Improvements in general hygiene: a positive side to Covid-19?
Since the start of the Covid-19 pandemic, to help combat the spread of the virus, The Nasio Trust has focused on making handwashing more accessible to over 45,000 people living in the Mumias West area in rural Kenya.
The Nasio Trust have worked with the Kenyan Ministry of Health to set up over 150 handwashing ‘Tippy Tap’ stations, a hands-free way to wash your hands. They have also donated 150 hand washing containers to regional farmers and a further 250 hand washing containers to families and flood centres. Furthermore, information programmes have encouraged the practice of other preventative behaviours to reduce spread of disease. For example, the Nasio Trust have supplied a number of dish-drying racks to keep dishes safe and off the ground to keep things clean for drinking and cooking.
Bacterial contamination is high when kitchen utensils are stacked wet for more than 24 hours. Studies have shown the sun’s ultraviolet rays are a good disinfectant killing bacteria and inactivating some viruses. That is why we are working with our families to build a simple and cheap solution of a basic wooden dish rack to allow their dishes to safely dry in the sun.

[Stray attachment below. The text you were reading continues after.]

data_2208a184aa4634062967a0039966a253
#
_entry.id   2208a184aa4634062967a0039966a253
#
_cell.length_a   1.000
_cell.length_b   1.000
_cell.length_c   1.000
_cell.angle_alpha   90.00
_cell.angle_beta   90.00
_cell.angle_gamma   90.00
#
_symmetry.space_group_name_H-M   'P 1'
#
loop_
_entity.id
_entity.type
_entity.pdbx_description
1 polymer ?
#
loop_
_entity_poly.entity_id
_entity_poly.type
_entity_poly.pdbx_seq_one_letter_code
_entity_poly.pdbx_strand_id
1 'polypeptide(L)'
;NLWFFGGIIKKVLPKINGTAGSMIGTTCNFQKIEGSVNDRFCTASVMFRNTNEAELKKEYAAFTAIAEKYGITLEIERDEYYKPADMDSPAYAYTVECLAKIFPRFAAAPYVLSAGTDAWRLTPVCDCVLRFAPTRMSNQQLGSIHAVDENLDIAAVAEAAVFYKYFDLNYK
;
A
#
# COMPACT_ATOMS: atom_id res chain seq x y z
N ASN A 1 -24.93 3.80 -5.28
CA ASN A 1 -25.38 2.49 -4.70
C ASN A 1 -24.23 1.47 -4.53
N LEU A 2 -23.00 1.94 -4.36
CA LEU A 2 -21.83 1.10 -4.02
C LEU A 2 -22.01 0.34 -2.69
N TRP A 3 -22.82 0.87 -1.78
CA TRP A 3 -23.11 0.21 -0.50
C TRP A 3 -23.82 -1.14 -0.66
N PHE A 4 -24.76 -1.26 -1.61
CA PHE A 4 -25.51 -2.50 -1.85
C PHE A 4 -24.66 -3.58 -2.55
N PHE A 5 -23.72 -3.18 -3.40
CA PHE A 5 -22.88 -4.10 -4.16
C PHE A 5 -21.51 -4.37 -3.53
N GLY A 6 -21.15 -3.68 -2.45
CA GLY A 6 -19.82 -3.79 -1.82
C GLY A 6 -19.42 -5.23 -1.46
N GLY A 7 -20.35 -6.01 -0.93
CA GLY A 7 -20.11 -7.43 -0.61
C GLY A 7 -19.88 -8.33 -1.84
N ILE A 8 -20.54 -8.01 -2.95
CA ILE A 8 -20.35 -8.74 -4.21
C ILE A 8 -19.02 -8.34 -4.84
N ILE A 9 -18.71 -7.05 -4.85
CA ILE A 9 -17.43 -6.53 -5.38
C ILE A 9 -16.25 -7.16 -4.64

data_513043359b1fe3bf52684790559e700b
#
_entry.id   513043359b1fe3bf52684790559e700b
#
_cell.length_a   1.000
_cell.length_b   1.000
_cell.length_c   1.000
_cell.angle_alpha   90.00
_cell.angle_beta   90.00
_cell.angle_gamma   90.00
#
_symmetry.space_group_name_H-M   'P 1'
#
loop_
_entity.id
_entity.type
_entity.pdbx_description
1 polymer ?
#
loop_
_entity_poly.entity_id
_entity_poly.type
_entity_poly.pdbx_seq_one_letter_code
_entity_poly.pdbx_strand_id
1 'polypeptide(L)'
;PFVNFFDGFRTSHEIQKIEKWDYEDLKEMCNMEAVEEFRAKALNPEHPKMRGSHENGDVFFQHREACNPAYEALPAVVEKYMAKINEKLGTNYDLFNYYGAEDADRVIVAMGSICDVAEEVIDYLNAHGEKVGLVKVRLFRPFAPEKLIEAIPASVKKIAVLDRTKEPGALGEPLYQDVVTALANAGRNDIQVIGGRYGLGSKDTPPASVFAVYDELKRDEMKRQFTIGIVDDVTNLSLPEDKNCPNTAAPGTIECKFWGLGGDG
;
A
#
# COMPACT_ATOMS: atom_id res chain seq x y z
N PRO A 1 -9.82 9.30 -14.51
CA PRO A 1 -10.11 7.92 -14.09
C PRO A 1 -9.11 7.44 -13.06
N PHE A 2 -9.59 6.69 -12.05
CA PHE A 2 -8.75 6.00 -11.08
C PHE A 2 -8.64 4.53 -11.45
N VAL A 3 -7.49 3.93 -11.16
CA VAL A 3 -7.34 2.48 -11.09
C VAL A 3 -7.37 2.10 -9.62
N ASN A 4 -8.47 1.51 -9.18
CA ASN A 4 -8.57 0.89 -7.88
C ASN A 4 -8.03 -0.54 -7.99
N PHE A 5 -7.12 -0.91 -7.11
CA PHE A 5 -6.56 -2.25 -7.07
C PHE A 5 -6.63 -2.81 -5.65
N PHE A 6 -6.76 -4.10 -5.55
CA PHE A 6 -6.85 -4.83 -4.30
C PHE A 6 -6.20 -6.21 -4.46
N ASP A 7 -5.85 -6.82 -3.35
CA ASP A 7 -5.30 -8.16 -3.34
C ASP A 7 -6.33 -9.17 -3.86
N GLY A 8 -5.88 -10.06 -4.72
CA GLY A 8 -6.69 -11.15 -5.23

This is part of our keeping families safe programme, one of the few inexpensive ways to kill harmful bacteria and viruses.
Soap and clean water are the first line of defense against Covid-19 and improved hygiene is directly linked to decreased transmission of viral respiratory infections.
As Nasio has taken steps to tackle the challenge of inadequate sanitation, improved hygiene practices have not only played a central role in preventing the spread of Covid-19, but also decreased waterborne diseases by about 90%. In 2019, the George Mudenyo Medical Centre treated 192 cases, including amoebiasis, gastroenteritis, typhoid and other skin diseases, whereas there have only been 31 cases so far in 2020.
Well done to the whole team for their incredible work!